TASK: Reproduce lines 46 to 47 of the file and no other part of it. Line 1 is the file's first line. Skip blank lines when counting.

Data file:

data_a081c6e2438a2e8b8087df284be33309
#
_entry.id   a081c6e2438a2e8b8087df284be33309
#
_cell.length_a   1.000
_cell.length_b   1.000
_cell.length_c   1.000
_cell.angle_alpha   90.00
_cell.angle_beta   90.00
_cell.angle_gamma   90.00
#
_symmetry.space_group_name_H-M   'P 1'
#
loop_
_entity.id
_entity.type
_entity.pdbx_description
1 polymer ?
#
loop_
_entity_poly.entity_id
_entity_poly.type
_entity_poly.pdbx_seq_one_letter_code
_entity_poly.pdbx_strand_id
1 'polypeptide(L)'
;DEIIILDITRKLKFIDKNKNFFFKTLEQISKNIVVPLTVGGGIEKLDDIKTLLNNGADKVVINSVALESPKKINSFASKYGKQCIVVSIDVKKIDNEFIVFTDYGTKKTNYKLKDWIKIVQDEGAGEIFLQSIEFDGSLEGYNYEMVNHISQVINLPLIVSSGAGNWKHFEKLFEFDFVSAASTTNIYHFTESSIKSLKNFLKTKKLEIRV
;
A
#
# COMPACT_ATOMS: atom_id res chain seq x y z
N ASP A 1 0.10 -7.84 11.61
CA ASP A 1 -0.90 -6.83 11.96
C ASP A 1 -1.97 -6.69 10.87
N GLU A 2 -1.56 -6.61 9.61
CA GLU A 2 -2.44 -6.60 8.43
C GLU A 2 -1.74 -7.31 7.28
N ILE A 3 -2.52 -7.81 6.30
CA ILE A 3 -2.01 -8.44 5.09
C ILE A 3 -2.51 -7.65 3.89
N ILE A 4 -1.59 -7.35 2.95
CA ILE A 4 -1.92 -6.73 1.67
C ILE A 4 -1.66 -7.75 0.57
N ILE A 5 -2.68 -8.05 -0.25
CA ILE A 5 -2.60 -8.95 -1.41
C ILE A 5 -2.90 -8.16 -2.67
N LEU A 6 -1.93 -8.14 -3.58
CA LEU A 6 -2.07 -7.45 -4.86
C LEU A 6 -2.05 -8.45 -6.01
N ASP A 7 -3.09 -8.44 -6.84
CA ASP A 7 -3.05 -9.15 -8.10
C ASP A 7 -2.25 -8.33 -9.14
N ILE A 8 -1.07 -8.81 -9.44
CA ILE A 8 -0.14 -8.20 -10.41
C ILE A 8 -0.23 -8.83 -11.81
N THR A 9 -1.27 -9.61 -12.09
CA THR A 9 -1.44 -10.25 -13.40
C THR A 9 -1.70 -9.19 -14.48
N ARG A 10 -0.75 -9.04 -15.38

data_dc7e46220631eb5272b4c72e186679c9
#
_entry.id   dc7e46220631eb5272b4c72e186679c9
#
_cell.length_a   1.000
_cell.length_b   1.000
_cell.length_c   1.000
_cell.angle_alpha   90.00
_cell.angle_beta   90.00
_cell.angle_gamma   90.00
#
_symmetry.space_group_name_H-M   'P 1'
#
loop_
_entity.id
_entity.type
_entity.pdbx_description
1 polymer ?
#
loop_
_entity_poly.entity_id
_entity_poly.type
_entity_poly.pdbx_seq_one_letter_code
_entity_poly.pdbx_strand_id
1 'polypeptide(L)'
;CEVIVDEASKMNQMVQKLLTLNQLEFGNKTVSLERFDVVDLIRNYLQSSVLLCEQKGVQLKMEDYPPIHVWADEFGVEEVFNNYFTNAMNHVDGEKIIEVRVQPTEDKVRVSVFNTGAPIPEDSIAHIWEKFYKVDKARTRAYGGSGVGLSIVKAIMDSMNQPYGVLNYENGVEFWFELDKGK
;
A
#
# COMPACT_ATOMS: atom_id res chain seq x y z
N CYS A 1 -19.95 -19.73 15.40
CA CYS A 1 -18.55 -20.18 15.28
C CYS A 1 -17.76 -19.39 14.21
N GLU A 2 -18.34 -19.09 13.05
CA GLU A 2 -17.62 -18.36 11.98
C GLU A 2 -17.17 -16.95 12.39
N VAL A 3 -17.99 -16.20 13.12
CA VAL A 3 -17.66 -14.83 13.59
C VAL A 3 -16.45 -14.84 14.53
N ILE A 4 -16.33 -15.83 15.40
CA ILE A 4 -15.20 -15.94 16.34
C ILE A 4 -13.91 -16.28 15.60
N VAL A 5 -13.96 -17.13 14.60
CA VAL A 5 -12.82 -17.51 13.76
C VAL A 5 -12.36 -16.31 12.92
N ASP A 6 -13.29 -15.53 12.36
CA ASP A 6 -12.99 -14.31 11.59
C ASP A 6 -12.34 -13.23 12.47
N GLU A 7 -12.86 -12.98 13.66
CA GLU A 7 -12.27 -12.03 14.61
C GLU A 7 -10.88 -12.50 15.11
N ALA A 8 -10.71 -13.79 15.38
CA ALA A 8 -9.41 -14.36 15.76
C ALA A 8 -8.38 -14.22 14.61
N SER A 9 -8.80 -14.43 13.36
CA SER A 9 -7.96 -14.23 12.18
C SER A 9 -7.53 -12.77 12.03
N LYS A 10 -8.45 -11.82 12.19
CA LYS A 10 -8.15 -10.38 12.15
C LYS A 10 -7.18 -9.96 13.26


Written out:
N LEU A 6 -1.93 -8.14 -3.58
CA LEU A 6 -2.07 -7.45 -4.86